iandoli & edens, llc

Can I Retire?

            Can I retire?  This is a question most of us are going to ask at some point. Followed by:   When do I want to retire?  Where do I want to retire to?  Have I saved enough to do that?  What is my retirement income going to be?  Divorced couples have an extra question or two.  Such as:  Can I retire and still pay my alimony obligation?  Or, do I still have to pay my alimony obligation if I retire?  Or from the other side:  What happens if my ex retires and my alimony is reduced or terminated?  Divorce adds an extra layer of stress and questions to the whole retirement issue.

If you are paying alimony you can retire and have your alimony obligation reduced or terminated.  However, you might not be able to retire as early as you want to.  “Alimony may be modified or terminated upon the prospective or actual retirement of the obligor.”  N.J.S.A.22A:34-23(j) There is a rebuttable presumption that alimony shall terminate at the time the obligor spouse reaches full retirement age.  Currently, in order to be eligible for full social security benefits you have to be 66 years and 2 months for people born in 1955, with it gradually rising to 67 for those born in 1960 or later. So, if you are 65 and you want your alimony to terminate it will not happen automatically.

Even if you are 66 your alimony may not terminate because the presumption that it shall is rebuttable. That means that the receiving spouse can argue against termination based upon the facts of the case.  The factors the court considers in that instance are:

(a) The ages of the parties at the time of the application for retirement;

(b) The ages of the parties at the time of the marriage or civil union and their ages at the time of entry of the alimony award;

(c) The degree and duration of the economic dependency of the recipient upon the payor during the marriage or civil union;

(d) Whether the recipient has foregone or relinquished or otherwise sacrificed claims, rights or property in exchange for a more substantial or longer alimony award;

(e) The duration or amount of alimony already paid;

(f) The health of the parties at the time of the retirement application;

(g) Assets of the parties at the time of the retirement application;

(h) Whether the recipient has reached full retirement age as defined in this section;

(i) Sources of income, both earned and unearned, of the parties;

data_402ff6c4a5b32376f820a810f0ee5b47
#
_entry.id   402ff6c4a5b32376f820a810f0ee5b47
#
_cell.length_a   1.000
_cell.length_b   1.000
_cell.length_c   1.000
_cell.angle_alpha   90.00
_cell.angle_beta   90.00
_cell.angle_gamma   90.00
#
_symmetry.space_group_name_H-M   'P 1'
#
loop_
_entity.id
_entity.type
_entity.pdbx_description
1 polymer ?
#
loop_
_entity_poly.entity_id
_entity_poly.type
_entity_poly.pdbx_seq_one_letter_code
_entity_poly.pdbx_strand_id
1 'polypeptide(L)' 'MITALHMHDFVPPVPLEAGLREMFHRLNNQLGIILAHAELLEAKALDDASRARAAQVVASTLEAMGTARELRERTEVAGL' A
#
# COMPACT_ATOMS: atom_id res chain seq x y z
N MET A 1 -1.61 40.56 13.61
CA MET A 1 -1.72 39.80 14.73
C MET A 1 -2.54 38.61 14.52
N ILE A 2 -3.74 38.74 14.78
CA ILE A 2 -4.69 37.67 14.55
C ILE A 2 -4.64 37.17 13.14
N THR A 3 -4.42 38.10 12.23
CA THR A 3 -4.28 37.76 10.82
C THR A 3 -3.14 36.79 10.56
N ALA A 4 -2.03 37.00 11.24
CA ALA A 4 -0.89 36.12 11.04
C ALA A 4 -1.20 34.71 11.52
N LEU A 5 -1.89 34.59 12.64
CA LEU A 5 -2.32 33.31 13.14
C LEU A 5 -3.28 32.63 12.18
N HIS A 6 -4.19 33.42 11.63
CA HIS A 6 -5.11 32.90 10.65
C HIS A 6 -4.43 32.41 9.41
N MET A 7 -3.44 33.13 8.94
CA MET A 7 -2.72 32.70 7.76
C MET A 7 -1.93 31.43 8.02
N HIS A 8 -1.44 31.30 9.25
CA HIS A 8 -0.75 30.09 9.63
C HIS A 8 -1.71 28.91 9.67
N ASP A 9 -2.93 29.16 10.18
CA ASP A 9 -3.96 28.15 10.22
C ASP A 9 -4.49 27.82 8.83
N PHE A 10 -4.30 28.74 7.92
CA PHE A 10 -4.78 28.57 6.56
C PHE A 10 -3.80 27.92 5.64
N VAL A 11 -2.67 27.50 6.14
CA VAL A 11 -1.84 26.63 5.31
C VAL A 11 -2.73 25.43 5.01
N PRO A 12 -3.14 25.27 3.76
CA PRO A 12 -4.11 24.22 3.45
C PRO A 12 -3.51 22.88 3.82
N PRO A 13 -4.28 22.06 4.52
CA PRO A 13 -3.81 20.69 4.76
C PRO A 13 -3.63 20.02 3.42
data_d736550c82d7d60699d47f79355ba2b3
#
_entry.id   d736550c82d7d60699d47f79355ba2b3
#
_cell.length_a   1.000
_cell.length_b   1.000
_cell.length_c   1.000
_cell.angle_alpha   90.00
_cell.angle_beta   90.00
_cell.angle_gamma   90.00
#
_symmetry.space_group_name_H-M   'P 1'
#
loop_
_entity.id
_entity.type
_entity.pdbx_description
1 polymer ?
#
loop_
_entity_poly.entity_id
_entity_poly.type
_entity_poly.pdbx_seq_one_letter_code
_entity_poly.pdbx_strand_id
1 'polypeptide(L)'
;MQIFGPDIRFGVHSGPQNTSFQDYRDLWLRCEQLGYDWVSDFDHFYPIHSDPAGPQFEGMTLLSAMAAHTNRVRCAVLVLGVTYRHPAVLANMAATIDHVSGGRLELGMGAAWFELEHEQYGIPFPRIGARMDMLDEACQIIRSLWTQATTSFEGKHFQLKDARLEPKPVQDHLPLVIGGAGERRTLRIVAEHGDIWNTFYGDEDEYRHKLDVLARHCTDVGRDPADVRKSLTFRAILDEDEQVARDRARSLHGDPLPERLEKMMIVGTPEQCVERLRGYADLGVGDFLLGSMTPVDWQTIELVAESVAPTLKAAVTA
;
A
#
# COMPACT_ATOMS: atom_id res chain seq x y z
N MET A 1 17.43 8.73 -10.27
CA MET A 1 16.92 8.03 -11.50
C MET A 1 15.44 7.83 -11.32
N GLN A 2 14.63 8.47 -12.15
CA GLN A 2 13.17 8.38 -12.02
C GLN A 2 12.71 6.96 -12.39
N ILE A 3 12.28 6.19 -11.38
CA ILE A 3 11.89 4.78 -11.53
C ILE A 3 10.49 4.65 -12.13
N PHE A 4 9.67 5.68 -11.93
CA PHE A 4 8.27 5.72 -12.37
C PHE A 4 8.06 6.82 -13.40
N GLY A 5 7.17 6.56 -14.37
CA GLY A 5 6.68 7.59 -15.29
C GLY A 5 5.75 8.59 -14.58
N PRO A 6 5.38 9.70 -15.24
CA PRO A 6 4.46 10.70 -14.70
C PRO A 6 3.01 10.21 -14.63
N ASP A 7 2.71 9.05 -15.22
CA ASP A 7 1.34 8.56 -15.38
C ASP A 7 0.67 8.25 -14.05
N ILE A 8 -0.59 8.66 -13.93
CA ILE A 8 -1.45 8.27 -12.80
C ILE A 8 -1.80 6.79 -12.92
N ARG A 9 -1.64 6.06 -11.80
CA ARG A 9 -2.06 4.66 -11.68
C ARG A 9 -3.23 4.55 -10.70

(j) The ability of the recipient to have saved adequately for retirement; and

(k) Any other factors that the court may deem relevant. N.J.S.A.22A:34-23(j)(a-k)

After the court reviews the factors it may decide the presumption that the obligor spouse can retire has been overcome. At that point it will apply the alimony factors discussed in Week 1 of our Alimony 101 Series.  The court will then determine whether modification or termination of alimony is appropriate.

The court will also address changes or termination of alimony in cases where the obligor spouse has not yet retired; or is seeking to retire prior to obtaining full retirement age. This is typically a more challenging request.  However, there are circumstances that might make such a request completely reasonable and acheivable.

As with almost every aspect of alimony (and family law in general) all of the court’s analysis is fact specific. In connection with a request for a reduction or termination of alimony the moving party must file a current Case Information Statement as well as the Case Information Statement that was filed at the time of the entry of the original alimony award.  Once again the court reviews numerous factors to determine if the application is made in good faith.

If you wish to retire and are currently paying alimony consultation with a family law attorney is a smart move. The application which would need to be filed with the court is very detailed and fact specific.  Some of the facts that need to be referenced were your circumstances at the time of the divorce which could be 5, 10, 15 or more years ago.  If you have any questions regarding retirement and alimony and how it relates to your case we are available to discuss your concerns with you, please call our firm at 908-879-9499.